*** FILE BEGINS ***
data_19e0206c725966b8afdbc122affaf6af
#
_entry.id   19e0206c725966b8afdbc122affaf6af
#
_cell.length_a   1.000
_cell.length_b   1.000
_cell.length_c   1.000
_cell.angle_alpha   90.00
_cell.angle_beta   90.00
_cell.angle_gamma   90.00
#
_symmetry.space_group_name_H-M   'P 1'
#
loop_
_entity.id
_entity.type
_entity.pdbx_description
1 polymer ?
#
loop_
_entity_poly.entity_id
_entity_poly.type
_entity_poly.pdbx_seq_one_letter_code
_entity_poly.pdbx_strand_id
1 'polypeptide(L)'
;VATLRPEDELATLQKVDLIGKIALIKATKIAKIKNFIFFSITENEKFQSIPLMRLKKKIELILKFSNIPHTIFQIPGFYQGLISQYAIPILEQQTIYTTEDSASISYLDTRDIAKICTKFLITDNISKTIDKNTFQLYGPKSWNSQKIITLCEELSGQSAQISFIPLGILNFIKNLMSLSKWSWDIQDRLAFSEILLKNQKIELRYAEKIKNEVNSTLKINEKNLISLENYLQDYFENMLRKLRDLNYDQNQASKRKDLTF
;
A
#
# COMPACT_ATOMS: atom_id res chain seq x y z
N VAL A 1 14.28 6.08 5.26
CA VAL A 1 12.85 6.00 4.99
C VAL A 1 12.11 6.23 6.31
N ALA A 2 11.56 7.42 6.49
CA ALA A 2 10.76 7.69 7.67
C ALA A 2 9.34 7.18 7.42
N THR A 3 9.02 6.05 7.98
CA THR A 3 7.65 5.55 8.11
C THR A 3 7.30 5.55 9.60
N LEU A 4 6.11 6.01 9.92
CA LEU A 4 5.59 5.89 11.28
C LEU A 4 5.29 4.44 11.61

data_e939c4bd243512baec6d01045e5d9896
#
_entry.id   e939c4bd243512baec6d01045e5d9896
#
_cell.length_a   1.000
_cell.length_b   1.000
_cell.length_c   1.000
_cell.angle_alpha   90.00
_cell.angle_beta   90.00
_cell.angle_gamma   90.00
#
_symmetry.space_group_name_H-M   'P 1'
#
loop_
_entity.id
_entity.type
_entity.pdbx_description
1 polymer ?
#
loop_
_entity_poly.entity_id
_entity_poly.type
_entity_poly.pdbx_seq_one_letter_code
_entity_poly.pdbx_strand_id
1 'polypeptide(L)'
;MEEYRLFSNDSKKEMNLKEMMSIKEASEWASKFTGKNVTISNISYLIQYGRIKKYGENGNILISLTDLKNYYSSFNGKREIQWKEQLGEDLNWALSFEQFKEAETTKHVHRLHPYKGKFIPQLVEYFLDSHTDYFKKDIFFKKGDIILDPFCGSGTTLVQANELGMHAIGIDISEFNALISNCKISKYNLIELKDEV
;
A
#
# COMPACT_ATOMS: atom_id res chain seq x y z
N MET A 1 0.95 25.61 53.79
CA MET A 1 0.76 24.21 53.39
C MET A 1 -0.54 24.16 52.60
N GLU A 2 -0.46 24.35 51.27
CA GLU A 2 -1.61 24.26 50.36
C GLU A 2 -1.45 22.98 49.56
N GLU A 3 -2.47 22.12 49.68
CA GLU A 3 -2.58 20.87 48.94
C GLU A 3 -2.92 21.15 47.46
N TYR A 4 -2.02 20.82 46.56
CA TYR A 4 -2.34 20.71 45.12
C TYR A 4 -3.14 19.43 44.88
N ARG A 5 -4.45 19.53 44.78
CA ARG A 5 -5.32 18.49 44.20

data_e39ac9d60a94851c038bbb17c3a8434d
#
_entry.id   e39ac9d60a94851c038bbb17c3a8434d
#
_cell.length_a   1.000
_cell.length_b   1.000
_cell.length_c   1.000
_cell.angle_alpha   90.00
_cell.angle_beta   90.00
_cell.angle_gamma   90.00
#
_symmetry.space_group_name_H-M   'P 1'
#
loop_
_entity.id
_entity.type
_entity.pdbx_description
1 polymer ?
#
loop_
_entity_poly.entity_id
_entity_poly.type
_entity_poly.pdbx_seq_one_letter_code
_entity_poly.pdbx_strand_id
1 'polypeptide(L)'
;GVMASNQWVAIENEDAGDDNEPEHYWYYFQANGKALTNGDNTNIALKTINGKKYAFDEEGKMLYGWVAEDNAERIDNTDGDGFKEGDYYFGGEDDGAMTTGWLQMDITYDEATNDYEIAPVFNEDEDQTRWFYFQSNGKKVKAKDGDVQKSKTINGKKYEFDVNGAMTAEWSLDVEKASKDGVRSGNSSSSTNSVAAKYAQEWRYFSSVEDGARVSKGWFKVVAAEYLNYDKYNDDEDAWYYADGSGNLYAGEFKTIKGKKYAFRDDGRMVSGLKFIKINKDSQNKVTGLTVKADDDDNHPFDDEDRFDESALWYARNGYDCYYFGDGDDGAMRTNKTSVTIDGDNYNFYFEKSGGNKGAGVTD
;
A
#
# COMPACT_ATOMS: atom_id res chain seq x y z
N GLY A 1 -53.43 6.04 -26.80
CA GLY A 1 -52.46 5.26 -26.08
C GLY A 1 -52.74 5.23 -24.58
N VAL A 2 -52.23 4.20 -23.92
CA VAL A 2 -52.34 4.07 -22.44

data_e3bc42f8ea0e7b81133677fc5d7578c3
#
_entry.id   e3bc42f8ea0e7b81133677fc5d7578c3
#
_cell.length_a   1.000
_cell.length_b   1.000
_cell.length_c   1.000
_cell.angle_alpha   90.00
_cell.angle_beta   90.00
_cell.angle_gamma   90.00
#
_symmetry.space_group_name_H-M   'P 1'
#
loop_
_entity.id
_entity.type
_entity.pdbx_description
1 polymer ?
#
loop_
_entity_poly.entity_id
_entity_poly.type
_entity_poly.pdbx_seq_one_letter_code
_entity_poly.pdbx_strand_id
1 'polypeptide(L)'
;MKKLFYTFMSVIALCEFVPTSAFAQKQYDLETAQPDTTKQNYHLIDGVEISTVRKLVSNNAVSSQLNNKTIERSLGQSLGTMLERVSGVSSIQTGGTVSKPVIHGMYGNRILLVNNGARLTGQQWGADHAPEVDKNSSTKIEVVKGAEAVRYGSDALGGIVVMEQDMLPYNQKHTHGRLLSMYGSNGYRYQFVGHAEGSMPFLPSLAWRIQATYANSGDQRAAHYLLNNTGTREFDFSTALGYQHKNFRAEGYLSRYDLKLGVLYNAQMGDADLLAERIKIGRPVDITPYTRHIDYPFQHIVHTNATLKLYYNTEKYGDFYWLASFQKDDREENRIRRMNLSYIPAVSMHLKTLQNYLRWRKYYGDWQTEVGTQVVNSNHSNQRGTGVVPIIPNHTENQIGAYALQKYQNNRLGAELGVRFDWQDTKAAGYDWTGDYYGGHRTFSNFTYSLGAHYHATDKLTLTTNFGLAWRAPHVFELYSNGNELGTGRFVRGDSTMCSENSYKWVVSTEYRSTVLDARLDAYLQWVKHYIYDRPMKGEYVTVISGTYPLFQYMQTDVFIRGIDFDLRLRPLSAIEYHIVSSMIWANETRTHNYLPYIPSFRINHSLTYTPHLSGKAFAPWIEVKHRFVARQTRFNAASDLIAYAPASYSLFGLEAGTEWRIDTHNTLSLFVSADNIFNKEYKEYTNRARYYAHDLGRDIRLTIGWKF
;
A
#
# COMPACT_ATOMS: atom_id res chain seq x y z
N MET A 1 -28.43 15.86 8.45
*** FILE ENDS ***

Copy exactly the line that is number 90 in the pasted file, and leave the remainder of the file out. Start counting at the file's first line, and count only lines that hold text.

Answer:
#